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How to Protect your Wealth by Investing in AI Tech Stocks

This is a Stocks Bear Market Rally

Stock-Markets / Stocks Bear Market Mar 16, 2009 - 01:05 PM GMT

By: Paul_J_Nolte

Stock-Markets It seems as all investors are from Missouri, the show-me state, inasmuch as they would like to embrace the latest run in stocks, they are leery that another break is just around the corner. Spurring stocks higher were commends from a variety of banks that they were profitable in the early months of the year (this does not include any nasty write-downs of toxic debt!). With a yield curve as steep as it is, it really should be of little surprise that “regular” banking is profitable – pay little for CDs and make loans at four percentage points more.


But behind the euphoria lurked still bad news on employment (new claims continue to rise) and imports down (confirming a cautious consumer). Coming up this week will be housing related data (will it ever get better?) as well as industrial production and capacity (little production, lots of capacity – not good for growth). What keeps us from getting too giddy about a “new bull” market is that many are calling Monday’s swoon the bottom – too much like a watched pot, it will never boil if all eyes are glued to it!

Last week we set up the possibility for further losses in stock prices before we finally get to a bottom that might be meaningful for investors, we just don’t believe that “the” bottom arrived last Monday. Certainly ripe for a strong rally, the folks from Missouri would like to see more evidence that a real bottom has arrived. We are looking for many of our indicators to actually surpass prior peaks before we are willing to declare a bottom. The last four trading days saw advancing volume in excess of three times declining for the first time since the November bottom.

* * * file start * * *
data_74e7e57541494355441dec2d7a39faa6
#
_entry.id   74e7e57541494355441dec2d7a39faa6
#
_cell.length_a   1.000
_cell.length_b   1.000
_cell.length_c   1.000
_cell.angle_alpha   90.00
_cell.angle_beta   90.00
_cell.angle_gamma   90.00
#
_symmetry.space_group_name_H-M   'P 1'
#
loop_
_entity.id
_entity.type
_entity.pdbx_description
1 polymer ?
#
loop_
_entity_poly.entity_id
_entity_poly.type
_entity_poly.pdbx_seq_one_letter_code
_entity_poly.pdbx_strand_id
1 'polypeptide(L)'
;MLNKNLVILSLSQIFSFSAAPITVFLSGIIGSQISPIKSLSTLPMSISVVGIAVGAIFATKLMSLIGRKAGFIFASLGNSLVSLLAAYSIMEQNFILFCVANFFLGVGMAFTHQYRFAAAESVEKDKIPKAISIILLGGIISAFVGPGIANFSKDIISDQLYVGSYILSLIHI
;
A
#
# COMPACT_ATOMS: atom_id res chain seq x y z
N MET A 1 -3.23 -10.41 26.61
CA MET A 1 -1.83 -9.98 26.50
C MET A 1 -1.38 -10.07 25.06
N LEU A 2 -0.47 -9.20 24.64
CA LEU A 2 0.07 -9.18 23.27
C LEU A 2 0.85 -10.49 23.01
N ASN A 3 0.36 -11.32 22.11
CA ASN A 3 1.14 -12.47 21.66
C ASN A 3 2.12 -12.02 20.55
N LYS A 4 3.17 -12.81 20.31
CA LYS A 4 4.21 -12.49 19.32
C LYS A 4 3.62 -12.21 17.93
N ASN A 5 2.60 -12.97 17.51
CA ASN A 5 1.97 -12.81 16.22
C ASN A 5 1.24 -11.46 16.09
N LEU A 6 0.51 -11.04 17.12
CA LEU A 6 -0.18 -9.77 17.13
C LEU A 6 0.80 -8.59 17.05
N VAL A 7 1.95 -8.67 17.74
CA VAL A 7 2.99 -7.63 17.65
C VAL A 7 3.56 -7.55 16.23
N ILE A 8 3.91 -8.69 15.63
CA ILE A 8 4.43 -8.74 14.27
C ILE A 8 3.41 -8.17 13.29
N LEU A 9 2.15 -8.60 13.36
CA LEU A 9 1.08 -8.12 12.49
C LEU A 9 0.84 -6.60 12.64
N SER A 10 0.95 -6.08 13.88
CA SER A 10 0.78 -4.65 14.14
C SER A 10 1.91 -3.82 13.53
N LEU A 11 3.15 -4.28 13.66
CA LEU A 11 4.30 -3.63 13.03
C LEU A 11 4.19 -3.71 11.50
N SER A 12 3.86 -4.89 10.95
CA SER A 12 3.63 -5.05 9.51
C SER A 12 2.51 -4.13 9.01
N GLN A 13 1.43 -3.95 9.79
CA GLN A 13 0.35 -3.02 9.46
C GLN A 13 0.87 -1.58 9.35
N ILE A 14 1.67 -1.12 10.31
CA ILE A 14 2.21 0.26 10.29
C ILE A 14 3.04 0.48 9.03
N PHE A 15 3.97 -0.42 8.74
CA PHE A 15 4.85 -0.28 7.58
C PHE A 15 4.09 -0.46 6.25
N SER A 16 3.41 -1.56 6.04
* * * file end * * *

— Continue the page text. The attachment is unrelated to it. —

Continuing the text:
However, once past the initial pop, stocks managed to rise only 10% more over the following four weeks before rolling back over – and before they surpassed any prior peaks. With all the excitement around the rally, Friday’s close is just a hair above the lows (on the Dow) put in November and have yet to erase half of the losses generated since early February. While we are encouraged (and relieved!) by the rally, we would like to see those other signposts passed before we get excited about putting money to work over the short-term. Long-term investors that can stomach the still volatile short-term movements can and should slowly add to current holdings, as whatever downside is left should be much less than we have already experienced.

The bond market is beginning to respond to the increasing size of issuance to support the ballooning deficit brought on by the Fed’s activities with the banks. So far, the bond model is positive, but barely so as any modest increase in commodity prices or rise in short-term rates would push the model into negative territory. As mentioned above, the current spread between short and long-term rates is above three percentage points. This relationship as existed for much of the past year, however if we go back to the “recession” during the ’01-’03 market decline, the spreads remained over 300 basis points for three years. This was also true during the economic slowdown from ’91-’94. So, we can expect another two or more years of a very steep yield curve to assist in getting the banks back to profitability.

By Paul J. Nolte CFA
http://www.hinsdaleassociates.com
mailto:pnolte@hinsdaleassociates.com

Copyright © 2009 Paul J. Nolte - All Rights Reserved.
Paul J Nolte is Director of Investments at Hinsdale Associates of Hinsdale. His qualifications include : Chartered Financial Analyst (CFA) , and a Member Investment Analyst Society of Chicago.

Disclaimer - The opinions expressed in the Investment Newsletter are those of the author and are based upon information that is believed to be accurate and reliable, but are opinions and do not constitute a guarantee of present or future financial market conditions.

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